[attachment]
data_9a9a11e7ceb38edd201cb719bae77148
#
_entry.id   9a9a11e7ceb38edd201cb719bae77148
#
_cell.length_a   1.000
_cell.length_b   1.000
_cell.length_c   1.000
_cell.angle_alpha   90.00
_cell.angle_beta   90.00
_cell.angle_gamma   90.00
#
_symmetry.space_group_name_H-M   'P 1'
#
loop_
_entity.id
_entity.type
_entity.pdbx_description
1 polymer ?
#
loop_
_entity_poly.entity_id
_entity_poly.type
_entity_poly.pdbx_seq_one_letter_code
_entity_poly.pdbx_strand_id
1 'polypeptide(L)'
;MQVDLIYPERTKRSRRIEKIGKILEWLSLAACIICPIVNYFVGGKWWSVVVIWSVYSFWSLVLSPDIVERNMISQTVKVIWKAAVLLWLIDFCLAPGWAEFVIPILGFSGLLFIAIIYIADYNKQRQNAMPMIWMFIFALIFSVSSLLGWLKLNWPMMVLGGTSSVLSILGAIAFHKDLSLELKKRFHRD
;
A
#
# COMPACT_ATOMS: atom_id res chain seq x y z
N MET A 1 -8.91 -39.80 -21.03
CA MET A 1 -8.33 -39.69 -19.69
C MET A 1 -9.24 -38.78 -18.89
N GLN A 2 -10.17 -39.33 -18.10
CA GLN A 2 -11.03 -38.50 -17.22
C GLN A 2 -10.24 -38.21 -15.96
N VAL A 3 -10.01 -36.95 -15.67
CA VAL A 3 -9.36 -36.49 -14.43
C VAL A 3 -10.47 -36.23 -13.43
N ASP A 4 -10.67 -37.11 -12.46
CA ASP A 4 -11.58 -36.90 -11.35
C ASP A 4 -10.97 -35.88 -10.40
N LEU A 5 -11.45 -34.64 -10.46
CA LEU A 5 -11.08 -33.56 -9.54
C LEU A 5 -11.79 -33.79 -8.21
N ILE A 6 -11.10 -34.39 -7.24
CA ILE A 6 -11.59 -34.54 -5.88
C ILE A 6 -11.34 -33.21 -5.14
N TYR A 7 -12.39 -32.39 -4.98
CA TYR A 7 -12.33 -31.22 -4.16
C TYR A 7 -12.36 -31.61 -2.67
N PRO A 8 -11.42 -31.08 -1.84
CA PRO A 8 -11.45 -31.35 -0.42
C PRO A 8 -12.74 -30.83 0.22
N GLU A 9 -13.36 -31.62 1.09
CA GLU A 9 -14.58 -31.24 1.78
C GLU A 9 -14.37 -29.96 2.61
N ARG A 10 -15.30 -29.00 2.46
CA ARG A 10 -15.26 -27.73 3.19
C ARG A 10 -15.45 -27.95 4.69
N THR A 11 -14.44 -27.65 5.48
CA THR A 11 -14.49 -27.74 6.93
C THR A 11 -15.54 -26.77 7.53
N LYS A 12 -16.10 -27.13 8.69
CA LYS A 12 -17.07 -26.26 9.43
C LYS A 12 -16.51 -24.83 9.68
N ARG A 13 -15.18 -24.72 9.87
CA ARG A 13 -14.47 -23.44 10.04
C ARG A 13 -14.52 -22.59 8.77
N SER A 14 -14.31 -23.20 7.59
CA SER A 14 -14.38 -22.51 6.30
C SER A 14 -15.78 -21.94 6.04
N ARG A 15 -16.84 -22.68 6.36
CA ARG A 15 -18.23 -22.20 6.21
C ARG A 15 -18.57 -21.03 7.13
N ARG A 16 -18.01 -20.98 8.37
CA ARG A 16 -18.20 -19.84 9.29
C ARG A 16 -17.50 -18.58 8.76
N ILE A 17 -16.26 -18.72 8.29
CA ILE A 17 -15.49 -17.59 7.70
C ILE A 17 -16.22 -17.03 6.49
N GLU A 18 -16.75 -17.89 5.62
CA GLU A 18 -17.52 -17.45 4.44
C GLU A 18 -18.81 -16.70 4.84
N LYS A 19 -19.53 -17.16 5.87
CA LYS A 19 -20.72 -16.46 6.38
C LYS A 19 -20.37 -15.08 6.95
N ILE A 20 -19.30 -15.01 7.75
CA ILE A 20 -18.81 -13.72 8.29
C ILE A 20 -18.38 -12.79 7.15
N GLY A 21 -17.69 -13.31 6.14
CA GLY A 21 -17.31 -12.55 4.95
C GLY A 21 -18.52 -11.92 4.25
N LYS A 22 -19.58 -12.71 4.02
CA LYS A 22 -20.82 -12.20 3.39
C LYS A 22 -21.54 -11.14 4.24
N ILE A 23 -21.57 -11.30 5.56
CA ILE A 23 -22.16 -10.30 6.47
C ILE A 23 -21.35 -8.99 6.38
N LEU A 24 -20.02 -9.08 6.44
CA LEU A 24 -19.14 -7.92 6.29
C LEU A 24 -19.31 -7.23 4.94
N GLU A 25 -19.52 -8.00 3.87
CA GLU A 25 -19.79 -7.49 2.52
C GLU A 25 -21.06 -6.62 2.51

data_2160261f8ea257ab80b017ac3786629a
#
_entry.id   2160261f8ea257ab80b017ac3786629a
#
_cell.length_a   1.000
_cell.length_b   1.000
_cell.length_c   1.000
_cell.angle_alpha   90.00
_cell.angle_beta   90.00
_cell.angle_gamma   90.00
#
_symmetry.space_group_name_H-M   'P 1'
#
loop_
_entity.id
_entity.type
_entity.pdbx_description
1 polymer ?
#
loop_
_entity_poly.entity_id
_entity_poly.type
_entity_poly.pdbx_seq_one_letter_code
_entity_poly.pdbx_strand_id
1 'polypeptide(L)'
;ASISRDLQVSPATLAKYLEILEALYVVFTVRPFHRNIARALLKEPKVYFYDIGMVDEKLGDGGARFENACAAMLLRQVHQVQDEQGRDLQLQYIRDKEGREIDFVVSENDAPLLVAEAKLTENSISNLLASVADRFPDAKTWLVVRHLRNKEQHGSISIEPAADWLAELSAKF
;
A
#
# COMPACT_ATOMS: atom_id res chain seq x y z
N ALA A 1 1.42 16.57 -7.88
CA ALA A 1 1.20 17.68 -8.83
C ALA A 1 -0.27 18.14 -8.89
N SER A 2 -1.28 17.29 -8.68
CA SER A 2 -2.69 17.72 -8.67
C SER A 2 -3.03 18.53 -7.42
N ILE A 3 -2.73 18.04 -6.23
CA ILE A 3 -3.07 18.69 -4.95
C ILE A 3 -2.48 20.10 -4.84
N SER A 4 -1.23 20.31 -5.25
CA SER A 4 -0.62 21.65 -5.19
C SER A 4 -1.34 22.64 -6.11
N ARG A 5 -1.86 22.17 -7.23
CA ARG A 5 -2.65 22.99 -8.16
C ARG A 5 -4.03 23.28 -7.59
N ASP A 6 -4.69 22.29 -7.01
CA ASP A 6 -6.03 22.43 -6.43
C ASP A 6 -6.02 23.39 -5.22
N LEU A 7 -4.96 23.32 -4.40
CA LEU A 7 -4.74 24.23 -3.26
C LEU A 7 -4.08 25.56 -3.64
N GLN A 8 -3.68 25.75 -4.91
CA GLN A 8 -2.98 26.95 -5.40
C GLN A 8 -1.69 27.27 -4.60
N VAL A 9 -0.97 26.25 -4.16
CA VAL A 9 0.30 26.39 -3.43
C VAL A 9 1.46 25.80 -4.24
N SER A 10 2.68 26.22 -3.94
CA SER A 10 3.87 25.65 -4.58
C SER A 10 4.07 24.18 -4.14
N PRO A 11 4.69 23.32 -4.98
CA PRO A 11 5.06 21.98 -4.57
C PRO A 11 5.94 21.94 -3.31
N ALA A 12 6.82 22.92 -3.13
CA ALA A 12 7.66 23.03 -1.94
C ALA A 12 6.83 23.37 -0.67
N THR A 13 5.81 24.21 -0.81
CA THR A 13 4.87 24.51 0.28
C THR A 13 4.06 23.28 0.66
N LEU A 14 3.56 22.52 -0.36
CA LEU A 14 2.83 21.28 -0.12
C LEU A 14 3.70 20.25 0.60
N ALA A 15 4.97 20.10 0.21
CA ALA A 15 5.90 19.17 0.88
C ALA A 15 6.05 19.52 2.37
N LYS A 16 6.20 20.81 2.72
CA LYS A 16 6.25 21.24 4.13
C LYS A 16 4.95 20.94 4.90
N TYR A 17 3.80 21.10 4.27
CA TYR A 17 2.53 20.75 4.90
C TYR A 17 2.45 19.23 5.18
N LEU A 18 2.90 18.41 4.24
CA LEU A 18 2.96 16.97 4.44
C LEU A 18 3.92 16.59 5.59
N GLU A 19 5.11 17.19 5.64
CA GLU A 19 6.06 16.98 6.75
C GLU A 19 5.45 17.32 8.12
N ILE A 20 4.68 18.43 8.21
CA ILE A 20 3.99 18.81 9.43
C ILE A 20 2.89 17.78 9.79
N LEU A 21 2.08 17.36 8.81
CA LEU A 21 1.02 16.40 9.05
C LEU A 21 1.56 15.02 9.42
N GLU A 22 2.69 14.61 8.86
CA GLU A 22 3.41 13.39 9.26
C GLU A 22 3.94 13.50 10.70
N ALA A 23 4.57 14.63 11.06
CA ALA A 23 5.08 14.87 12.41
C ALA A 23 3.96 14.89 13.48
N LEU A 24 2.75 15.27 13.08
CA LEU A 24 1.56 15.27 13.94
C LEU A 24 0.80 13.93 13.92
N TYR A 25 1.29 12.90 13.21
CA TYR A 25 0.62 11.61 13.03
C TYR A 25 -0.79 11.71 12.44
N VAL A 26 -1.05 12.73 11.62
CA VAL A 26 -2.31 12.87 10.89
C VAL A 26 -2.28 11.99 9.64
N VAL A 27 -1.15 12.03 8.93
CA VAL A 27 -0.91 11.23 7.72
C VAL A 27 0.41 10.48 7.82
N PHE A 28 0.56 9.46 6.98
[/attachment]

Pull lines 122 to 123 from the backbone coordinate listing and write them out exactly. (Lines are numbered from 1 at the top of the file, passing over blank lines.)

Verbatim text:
_entity.pdbx_description
1 polymer ?